Acts 16:11-15; Ps 149:1-6,9; Jn 15:26-16:4
What is the new song of praise heard in the assembly of the faithful? It is just another popular Christian Rock song? Or more appropriately for those who pray today’s Psalm—is it just a pop song from the Israelite Rock movement? Perhaps what is new in the praise and dancing is the sound of new voices. As the mission of Saint Paul and his companions begins to encounter the people of Macedonia, new language, new sound, new songs express the glory, joy, and high praises of all his faithful. Because of the faithful preaching of the apostles there are new songs to express the gratitude and delight of a new people of God who share the resurrection victory of the Lowly and Crucified One. Even though the witness, the disciples of the Lord Jesus, are rejected by some; their faith is not shaken. Indeed, their faith is strengthened because of the power and presence of the Paraclete. So too, for present day disciples of the Lord Jesus, we share the experience of rejection, but do we share the experience of the Paraclete?
After careful listening to the voice of the Paraclete, the Helper, the Holy Spirit, Saint Paul and his companions enter the very foreign world of the Greeks. One of their first encounters takes place on the Sabbath, outside the city, at the riverbank. Instead of meeting co-religionists in a synagogue they find the place of prayer that substituted for the building. Perhaps because it was outside, women and Gentiles seemed to be welcomed. Saint Paul found in Lydia, she already reverenced God, a bold listener who converted and was baptized along with her household in the convenient river nearby. Lydia had a business as a dealer in purple goods. She was bold as a businesswoman and bold in her newfound faith. Lydia showed Saint Paul and his companions a generous hospitality. It seems that missionary work has an effect on both the convert and the converter. How could Saint Paul reject Lydia’s invitation? As the reading explains, she managed to prevail on us. Witnesses, who were rejected by co-religionists, disciples, who were thrown out of synagogues, found in foreigners praying on a riverbank openness and hospitality.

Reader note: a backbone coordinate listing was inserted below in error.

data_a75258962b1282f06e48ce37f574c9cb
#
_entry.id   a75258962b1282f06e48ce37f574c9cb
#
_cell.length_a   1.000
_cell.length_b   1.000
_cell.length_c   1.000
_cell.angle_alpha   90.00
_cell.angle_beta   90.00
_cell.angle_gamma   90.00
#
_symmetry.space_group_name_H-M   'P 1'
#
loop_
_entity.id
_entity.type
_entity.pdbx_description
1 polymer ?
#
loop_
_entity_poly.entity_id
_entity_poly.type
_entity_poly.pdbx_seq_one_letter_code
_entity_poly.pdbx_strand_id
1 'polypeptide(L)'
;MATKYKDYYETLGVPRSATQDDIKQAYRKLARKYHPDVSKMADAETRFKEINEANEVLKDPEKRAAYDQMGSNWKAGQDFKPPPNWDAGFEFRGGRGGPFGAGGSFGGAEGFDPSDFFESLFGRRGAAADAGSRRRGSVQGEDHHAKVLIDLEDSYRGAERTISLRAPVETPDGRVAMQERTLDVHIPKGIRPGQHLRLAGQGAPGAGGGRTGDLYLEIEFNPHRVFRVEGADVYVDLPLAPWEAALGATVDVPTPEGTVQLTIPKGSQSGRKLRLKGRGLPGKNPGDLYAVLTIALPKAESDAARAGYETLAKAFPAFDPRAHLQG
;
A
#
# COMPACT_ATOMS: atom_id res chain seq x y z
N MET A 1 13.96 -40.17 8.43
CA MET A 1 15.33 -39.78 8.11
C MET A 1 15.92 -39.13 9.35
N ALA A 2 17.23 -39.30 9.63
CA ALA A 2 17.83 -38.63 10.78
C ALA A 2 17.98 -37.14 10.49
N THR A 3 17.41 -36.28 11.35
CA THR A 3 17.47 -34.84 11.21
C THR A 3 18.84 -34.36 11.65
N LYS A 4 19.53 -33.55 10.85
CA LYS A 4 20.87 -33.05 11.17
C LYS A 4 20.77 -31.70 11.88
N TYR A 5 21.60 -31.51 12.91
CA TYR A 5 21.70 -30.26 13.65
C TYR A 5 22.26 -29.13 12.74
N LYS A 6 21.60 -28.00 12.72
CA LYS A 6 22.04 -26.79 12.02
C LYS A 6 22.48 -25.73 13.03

The Witness sent from the Father, who is one with the Son, will bear witness to the Son and enable the disciples to bear the same witness to the Son. From early on in the final discourse of Saint John’s gospel the Lord Jesus has been warning his disciples. Your faith will be shaken because like the Lord you will be expelled from some of the synagogues. Just like Saul before his conversion to Saint Paul, certain fellow Jews will see it as a religious duty to silence your witness in whatever way necessary. Because they have not been with Jesus from the beginning and because they have not received the Paraclete, they do not have faith in Jesus Christ, the only begotten Son of the Father. The Gospel is open to their conversion; just as the hated and feared Saul was converted so too others were converted. Saint John does not have the Lord command them to be strong. Indeed, to abide with, trust in, and act out of the power and presence of the Paraclete is the only way we can keep our faith from being shaken. It is this faith that brings us to the Eucharist, and it is this faith which is nourished by the Holy Spirit.